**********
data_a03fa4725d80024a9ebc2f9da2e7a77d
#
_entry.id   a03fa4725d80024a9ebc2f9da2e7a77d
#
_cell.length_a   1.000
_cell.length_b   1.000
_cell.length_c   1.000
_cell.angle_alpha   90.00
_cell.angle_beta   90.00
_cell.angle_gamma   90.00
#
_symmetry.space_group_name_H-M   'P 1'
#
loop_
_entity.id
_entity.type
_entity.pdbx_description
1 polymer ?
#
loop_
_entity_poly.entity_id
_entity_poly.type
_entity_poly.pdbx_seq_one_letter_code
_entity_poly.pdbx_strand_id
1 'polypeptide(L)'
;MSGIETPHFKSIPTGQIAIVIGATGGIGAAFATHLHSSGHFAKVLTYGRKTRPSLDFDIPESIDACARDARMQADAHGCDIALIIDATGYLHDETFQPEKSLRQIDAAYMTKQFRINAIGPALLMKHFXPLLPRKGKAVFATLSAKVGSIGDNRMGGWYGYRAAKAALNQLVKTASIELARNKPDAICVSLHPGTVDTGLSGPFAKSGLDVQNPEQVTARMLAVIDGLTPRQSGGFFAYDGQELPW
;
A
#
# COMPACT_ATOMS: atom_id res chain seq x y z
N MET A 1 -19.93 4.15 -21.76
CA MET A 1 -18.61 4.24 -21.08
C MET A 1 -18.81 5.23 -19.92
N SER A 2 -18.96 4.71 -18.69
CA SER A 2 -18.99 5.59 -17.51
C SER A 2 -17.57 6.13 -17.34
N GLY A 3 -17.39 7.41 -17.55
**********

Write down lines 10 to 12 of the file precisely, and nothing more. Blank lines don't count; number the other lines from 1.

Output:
_cell.angle_gamma   90.00
#
_symmetry.space_group_name_H-M   'P 1'